No way to sugarcoat today's action in the market and the way that prices finished; it was downright ugly.  On very good volume of more than 32,000 contracts, the market spent most all day in negative territory and closed virtually on the session lows.  Again, today's price represents nearly a 5 1/2 year low close.  In the short run if you are looking for a silver lining, I guess the fact the market only finished about 60 points lower than the recent contract low, and the selling was met with pretty good buying near the lows.  What is somewhat discouraging, or could potentially be discouraging for newly minted bears, was the fact that we sold nearly 450,000 last week on the export report.  As bearish as I have been, it goes without saying, if we continue to sell cotton at the pace that we currently are, I will have to change my stance somewhat.  At the same time, we still see the country of India sitting on a pile of cotton with no stated plan to rid themselves of it.  This is probably having as much of a negative effect on the market as anything else.  I still see some downside in this market, but would think the risk would outweigh the reward for one wanting to initiate a short position below .5800 for the time being.  For those still with cotton to sell, the LDP stands to be at its highest level, starting on Friday at more than 600 points, so I would look to lock in that payment next week and sell that cotton on rallies.  For those that have already locked in an LDP, but have yet to sell the cotton, this is a prime reason why I don't like to lock in an LDP and then speculate on price. Hopefully, the market is close to a saturation point and will move back toward .6000 where we can rid ourselves of these bales and look toward next year.  Speaking of next year, I still believe that we won't have a good grasp of the direction of the market until we know exactly how many acres of cotton will be planted.  While bankers and financiers will ultimately determine that number, in my opinion, any further decline in the December shouldn't have an effect on what a cotton grower can sell his crop for next year (as we are essentially at the level where the LDP would kick in).  However any further decline WILL have an effect on how much revenue crop insurance a grower will be able to count on, as the discovery period for the Spring Guarantee is now being calculated.  I guess just as the "Grassy Knoll" theorists thought someone was their to keep the harvest insurance price from falling too low last fall can now think someone is out there doing the opposite now.  While I remain somewhat bearish, I think prices have fallen far enough for now and if we keep exporting ourselves out of cotton, we could stand to recover that much quicker this summer and fall if we see a domestic shortfall somewhere, whether by acreage or by a shortfall in production.  And I remain somewhat bearish because nobody can still give me a reasonable answer what will happen with these historic stocks in China, and now the ones building in India.  Once again, I still haven't seen a government support program yet that ultimately trumps Supply and Demand.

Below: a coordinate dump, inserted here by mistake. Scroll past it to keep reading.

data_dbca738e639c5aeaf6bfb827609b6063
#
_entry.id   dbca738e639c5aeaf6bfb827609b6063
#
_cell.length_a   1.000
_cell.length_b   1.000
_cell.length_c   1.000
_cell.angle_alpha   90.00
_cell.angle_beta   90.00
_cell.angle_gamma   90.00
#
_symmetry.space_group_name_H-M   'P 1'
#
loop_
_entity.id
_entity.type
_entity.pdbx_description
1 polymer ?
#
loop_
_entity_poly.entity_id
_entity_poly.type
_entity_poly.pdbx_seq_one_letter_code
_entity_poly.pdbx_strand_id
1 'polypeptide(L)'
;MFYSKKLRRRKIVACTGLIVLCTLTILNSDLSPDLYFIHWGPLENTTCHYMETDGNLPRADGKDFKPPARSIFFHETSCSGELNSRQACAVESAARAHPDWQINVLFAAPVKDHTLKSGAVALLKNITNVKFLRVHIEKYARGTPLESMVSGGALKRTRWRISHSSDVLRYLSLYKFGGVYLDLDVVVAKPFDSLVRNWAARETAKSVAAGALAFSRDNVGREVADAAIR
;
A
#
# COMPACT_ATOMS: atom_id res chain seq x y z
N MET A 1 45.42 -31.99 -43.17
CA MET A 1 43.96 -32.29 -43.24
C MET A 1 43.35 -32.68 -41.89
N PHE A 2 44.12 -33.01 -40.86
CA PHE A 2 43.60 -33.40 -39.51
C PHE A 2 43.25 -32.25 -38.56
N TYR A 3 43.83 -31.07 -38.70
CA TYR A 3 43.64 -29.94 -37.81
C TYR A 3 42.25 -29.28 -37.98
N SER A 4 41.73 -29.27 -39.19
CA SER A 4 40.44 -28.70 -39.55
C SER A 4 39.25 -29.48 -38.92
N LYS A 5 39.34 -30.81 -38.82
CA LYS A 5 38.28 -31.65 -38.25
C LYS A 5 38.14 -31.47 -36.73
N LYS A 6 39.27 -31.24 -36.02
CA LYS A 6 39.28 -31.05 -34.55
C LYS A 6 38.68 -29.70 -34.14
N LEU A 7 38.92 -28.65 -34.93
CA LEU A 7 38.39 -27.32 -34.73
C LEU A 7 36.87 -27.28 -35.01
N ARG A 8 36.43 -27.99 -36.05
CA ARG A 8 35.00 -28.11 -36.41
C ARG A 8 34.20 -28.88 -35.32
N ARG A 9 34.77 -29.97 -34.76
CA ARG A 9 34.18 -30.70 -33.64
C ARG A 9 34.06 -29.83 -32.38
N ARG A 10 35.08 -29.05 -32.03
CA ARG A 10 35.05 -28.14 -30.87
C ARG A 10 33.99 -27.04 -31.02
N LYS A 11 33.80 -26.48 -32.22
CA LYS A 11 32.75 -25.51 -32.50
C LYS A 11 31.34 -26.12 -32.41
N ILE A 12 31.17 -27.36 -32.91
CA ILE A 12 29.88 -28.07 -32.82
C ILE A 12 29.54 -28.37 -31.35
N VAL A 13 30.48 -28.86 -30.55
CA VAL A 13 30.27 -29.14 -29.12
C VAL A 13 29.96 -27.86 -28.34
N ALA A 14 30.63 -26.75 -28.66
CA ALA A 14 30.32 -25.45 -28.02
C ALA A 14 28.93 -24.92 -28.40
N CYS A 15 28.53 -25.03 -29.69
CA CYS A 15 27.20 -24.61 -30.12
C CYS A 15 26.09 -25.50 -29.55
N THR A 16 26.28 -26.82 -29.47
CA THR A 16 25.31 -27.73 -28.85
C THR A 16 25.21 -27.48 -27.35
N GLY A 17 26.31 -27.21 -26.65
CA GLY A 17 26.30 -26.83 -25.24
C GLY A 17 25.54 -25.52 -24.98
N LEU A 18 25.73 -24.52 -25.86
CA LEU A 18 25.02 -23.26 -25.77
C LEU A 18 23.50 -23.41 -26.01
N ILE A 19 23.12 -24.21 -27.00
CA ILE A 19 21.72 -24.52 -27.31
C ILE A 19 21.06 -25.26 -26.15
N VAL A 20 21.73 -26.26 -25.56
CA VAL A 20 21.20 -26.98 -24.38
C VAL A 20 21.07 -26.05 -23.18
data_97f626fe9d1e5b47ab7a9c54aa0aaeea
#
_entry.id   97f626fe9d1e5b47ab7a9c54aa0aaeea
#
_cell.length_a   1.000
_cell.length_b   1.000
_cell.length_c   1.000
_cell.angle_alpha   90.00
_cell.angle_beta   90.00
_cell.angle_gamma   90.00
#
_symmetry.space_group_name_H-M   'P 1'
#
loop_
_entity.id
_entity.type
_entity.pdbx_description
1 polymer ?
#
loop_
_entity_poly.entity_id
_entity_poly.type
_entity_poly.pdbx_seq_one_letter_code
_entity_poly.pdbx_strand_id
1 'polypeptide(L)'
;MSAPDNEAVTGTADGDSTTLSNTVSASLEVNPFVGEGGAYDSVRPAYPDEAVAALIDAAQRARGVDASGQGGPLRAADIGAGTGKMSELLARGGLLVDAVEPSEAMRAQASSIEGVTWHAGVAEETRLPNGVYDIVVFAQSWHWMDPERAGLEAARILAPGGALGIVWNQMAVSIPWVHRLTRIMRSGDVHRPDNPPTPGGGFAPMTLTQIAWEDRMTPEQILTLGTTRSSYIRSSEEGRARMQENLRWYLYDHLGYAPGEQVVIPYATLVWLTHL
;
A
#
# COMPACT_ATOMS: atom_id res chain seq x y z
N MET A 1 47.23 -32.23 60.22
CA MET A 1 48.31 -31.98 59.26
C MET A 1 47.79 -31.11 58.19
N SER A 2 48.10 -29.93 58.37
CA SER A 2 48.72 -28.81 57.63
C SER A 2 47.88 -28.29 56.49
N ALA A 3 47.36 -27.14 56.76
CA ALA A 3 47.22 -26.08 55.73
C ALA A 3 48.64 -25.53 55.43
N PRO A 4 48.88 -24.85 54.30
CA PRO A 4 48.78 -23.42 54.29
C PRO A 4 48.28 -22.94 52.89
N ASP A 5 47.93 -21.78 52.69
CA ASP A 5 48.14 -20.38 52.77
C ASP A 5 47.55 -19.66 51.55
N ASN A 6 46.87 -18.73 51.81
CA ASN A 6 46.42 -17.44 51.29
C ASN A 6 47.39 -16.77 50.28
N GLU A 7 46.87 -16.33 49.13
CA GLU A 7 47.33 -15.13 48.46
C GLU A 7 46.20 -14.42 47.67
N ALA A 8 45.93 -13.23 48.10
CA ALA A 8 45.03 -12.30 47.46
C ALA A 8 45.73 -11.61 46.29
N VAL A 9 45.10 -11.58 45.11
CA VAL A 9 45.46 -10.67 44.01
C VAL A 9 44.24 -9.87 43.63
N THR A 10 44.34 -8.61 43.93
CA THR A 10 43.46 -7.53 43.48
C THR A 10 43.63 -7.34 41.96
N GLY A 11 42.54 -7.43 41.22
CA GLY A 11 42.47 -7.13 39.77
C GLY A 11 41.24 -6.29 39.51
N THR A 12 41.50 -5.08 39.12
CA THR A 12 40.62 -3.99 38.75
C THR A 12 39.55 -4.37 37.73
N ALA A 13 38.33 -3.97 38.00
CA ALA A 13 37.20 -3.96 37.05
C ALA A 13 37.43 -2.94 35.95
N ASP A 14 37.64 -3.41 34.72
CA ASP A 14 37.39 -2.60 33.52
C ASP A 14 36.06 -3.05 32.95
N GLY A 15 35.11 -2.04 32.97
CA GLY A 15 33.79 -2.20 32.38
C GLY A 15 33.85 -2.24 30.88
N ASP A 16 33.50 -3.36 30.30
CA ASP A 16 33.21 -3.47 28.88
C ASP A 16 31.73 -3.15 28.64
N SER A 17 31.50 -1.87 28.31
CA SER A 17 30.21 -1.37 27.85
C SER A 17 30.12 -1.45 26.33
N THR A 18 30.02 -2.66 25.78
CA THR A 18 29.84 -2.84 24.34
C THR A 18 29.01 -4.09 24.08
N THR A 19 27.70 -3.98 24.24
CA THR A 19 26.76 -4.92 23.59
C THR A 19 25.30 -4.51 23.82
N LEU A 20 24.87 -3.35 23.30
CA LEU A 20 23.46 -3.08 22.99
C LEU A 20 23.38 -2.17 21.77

I will be out of the office for the balance of the week at the Ginners annual meeting, where we will get a market update from Anthony Tancredi, head of Allenberg Cotton Company.  Hopefully, he will have information that can help shape our ideas as we head into the 2015 growing season.